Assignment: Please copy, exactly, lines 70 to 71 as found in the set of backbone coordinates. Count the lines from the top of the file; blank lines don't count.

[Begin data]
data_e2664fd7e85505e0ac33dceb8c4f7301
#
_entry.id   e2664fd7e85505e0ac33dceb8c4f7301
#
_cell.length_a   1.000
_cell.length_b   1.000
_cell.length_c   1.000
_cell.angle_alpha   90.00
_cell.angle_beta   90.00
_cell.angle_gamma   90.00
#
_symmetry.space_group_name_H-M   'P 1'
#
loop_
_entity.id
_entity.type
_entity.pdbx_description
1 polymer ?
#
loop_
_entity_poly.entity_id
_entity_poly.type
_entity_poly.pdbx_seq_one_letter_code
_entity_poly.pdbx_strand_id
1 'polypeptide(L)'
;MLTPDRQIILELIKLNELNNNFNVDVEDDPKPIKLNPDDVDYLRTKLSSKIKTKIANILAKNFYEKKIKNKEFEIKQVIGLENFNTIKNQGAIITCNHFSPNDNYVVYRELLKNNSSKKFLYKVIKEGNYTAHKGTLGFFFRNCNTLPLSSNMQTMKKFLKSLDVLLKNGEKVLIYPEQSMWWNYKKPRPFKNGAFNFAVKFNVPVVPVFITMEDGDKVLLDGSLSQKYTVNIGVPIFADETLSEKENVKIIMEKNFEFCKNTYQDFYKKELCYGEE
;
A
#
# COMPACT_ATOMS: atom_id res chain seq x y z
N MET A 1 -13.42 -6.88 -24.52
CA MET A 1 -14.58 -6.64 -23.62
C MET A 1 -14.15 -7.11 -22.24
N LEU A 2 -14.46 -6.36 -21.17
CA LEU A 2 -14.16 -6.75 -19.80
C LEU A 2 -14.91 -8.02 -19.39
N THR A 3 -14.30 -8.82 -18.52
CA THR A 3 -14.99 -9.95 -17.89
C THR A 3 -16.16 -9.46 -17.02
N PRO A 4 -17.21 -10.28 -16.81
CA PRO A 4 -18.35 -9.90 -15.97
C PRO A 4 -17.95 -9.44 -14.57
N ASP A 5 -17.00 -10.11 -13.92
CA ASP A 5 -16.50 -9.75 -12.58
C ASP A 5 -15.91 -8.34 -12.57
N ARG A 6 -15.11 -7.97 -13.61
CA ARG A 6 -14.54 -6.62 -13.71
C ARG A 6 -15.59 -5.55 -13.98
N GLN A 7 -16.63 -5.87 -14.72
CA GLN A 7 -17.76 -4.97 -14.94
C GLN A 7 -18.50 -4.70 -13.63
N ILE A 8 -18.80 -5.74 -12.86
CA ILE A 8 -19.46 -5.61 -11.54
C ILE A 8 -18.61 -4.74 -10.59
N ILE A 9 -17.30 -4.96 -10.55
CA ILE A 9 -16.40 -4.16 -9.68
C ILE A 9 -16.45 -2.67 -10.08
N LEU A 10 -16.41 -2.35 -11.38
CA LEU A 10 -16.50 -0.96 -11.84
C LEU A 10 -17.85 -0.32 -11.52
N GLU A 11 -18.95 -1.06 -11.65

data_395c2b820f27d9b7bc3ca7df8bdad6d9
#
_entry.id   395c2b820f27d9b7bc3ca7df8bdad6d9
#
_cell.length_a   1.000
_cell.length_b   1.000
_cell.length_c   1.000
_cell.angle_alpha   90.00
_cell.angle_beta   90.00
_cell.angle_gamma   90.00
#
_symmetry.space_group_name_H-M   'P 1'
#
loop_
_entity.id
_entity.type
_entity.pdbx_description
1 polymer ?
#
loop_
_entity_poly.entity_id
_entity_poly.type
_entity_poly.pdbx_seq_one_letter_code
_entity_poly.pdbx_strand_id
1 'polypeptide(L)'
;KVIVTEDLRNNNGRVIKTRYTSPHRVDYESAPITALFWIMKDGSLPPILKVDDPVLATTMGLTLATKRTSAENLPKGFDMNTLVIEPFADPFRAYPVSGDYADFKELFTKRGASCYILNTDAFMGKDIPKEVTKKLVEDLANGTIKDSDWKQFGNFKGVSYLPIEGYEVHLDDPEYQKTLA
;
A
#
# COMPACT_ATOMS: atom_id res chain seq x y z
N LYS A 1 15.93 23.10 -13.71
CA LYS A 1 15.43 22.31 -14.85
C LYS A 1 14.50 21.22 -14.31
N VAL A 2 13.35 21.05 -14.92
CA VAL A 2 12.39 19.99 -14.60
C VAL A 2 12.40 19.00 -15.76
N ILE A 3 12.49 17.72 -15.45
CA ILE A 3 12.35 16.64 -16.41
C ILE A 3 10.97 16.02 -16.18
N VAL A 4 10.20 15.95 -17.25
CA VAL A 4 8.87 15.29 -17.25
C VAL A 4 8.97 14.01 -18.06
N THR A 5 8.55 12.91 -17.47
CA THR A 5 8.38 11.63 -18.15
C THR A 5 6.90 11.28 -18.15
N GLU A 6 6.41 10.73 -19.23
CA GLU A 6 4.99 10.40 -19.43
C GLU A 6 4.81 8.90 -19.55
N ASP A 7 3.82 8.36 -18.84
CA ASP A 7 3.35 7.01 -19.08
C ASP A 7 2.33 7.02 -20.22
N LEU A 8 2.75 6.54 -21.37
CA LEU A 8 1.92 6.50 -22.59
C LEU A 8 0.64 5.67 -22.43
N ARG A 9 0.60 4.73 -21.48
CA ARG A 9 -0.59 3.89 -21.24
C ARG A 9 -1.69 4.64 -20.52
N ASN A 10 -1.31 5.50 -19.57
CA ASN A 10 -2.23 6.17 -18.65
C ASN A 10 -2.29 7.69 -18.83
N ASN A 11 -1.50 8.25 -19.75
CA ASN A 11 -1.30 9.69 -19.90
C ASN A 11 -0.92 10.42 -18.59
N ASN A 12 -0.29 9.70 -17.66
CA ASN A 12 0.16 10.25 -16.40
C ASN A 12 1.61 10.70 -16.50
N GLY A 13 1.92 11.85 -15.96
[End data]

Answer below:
_cell.angle_beta   90.00
_cell.angle_gamma   90.00